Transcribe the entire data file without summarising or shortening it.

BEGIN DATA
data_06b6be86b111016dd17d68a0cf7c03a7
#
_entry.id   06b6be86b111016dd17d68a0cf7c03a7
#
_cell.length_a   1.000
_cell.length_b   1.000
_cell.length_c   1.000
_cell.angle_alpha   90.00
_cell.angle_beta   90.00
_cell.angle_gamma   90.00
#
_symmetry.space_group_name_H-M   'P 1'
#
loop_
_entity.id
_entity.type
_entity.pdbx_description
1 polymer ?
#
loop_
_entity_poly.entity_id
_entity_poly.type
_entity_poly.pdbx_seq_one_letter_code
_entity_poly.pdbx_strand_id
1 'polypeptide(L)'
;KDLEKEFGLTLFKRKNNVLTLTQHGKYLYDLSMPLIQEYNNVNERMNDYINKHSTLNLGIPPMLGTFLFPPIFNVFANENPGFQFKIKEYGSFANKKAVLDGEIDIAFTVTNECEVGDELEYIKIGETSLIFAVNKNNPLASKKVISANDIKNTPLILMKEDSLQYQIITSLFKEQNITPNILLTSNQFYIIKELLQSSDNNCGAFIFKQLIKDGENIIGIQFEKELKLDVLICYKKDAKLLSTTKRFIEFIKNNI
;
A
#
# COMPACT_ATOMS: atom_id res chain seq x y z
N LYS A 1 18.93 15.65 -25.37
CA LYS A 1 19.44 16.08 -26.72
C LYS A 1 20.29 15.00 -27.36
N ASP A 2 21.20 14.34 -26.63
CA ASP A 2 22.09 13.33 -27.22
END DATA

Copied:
data_06b6be86b111016dd17d68a0cf7c03a7
#
_entry.id   06b6be86b111016dd17d68a0cf7c03a7
#
_cell.length_a   1.000
_cell.length_b   1.000
_cell.length_c   1.000
_cell.angle_alpha   90.00
_cell.angle_beta   90.00
_cell.angle_gamma   90.00
#
_symmetry.space_group_name_H-M   'P 1'
#
loop_
_entity.id
_entity.type
_entity.pdbx_description
1 polymer ?
#
loop_
_entity_poly.entity_id
_entity_poly.type
_entity_poly.pdbx_seq_one_letter_code
_entity_poly.pdbx_strand_id
1 'polypeptide(L)'
;KDLEKEFGLTLFKRKNNVLTLTQHGKYLYDLSMPLIQEYNNVNERMNDYINKHSTLNLGIPPMLGTFLFPPIFNVFANENPGFQFKIKEYGSFANKKAVLDGEIDIAFTVTNECEVGDELEYIKIGETSLIFAVNKNNPLASKKVISANDIKNTPLILMKEDSLQYQIITSLFKEQNITPNILLTSNQFYIIKELLQSSDNNCGAFIFKQLIKDGENIIGIQFEKELKLDVLICYKKDAKLLSTTKRFIEFIKNNI
;
A
#
# COMPACT_ATOMS: atom_id res chain seq x y z
N LYS A 1 18.93 15.65 -25.37
CA LYS A 1 19.44 16.08 -26.72
C LYS A 1 20.29 15.00 -27.36
N ASP A 2 21.20 14.34 -26.63
CA ASP A 2 22.09 13.33 -27.22